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Re: Provider Bypass
From: "Christopher Wolff" <chris () bblabs com>
Date: Sun, 30 Sep 2001 19:06:33 -0700


Joe;

Thank you for the additional information...this application and information will be quite helpful.  

I'll run these tests and apply some of the guidance in the network tuning page you forwarded and let you know what 
happens.

Regards,
Christopher
---------- Original Message ----------------------------------
From: Joe St Sauver <JOE () OREGON UOREGON EDU>
Date: Sun, 30 Sep 2001 17:38:05 -0700 (PDT)

two paths one through Phoenix and on=
e through Houston, and one path can sustain 250KB ftp transfers but t=
he other only sustains 50kB ftp transfers...

Based on trips on I10, my recollection is that there's a substantial
distance between the two locations; assuming that distance translates
to increased latency, I wouldn't be surprised to see a difference in
throughput.

I would suggest tuning the hosts to handle high bandwidth flows per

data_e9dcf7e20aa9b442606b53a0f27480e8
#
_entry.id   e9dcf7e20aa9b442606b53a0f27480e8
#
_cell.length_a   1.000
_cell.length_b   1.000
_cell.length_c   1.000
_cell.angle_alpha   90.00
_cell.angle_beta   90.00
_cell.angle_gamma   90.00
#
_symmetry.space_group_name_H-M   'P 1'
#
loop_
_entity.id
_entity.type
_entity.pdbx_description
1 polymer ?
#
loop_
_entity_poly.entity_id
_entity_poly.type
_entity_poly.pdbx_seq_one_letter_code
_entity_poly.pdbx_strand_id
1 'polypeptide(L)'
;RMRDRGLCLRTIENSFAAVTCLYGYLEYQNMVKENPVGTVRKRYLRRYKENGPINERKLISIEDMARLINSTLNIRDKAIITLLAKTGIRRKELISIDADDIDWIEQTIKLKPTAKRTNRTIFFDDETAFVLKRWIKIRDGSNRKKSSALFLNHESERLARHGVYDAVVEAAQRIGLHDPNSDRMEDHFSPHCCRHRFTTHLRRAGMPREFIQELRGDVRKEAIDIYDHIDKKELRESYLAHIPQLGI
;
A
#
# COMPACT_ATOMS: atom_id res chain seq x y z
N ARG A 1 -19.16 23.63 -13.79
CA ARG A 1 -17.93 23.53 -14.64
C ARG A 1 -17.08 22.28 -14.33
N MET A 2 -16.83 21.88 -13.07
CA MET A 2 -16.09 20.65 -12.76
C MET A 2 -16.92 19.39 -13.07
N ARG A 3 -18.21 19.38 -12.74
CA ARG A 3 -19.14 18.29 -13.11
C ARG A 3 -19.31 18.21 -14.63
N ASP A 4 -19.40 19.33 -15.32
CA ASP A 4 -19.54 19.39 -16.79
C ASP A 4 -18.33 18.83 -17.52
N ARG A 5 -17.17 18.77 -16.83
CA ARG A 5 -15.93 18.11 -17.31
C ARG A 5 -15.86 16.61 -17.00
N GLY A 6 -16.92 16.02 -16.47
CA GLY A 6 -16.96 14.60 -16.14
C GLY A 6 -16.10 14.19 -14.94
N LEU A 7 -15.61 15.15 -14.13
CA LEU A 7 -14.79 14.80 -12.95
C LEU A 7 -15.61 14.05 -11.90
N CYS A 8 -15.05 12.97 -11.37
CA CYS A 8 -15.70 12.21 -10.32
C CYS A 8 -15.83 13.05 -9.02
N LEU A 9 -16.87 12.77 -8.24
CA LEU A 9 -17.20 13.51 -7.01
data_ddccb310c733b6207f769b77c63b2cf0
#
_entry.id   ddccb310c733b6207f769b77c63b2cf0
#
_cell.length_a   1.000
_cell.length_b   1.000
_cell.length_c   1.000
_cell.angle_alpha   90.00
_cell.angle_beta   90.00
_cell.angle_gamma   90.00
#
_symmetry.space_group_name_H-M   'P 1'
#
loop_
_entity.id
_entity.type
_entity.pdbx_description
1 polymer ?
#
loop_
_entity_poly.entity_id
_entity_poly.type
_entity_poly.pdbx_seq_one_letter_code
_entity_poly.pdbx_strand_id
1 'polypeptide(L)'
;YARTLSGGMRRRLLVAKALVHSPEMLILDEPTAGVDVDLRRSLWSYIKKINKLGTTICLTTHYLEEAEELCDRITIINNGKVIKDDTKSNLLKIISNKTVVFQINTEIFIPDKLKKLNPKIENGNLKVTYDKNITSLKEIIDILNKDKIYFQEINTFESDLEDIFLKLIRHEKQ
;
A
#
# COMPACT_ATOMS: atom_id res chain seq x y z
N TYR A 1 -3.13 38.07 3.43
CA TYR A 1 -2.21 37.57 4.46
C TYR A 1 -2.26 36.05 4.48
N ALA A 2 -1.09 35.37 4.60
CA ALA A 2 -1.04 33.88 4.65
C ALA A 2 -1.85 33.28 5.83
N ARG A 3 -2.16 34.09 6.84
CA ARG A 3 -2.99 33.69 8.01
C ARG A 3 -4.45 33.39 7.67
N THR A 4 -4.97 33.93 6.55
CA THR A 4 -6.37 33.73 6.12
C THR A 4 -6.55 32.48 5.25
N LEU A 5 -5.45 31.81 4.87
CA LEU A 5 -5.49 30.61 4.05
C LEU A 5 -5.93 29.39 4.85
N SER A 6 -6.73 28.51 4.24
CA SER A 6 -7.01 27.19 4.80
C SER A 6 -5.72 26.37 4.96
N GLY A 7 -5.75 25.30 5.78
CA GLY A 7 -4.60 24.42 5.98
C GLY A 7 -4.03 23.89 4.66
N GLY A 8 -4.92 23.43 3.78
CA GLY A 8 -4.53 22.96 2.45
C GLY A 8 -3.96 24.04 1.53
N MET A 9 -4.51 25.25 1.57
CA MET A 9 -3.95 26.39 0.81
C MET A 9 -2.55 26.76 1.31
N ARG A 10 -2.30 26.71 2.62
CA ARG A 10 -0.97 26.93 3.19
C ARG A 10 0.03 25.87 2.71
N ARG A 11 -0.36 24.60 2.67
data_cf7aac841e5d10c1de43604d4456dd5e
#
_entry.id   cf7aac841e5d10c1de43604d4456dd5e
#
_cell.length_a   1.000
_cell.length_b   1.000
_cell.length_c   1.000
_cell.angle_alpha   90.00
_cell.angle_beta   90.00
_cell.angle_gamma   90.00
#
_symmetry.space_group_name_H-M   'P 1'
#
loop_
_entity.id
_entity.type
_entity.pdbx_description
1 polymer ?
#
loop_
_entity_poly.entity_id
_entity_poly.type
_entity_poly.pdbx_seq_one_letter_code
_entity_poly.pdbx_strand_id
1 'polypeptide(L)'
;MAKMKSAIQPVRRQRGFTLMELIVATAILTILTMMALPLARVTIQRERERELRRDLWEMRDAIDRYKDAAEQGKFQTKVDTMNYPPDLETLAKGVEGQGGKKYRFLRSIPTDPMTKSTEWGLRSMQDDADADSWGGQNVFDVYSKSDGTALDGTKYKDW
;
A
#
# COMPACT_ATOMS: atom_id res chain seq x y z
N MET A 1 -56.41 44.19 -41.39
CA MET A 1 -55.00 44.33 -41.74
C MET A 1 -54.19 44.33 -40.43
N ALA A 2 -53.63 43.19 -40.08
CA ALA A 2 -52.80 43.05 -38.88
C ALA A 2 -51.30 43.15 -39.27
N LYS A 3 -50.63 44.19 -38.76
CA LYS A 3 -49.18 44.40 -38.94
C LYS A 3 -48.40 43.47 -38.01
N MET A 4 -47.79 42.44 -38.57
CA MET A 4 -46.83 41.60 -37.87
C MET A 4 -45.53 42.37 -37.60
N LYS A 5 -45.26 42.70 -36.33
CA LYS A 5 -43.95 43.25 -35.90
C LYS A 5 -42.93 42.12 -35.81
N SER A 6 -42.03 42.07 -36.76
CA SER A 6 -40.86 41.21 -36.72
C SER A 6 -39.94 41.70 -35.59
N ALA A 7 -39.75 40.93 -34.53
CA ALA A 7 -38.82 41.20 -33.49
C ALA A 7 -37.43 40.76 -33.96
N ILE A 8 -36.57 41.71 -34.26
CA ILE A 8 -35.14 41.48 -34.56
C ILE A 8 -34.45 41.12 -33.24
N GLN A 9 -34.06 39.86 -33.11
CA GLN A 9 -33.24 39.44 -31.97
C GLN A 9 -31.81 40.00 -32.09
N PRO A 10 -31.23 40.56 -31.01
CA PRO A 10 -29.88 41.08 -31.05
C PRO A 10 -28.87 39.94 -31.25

http://www.psc.edu/networking/perf_tune.html and then running a known-
capable throughput testing program such as iperf 
( http://dast.nlanr.net/Projects/Iperf/ )

I would think there is a way for us to static route this traffic thro=
ugh Phoenix, or hardcode it in the BGP table...I tried a few tweaks w=
ith no joy.

I'm assuming you're multihomed to both Phoenix and Houston? Is the issue 
inbound or outbound? Depending on the direction, you should be able to 
control the traffic using prefix prepending or MEDS, assuming your provider 
is willing to play. Sam Halabi's routing book from Cisco Press has nice 
examples?

Or are you trying to do traffic engineering over a single connection,
within your provider's backbone? (If that, I think you're headed for
frustration -- I'd suggest a different NSP :-))

Regards,

Joe



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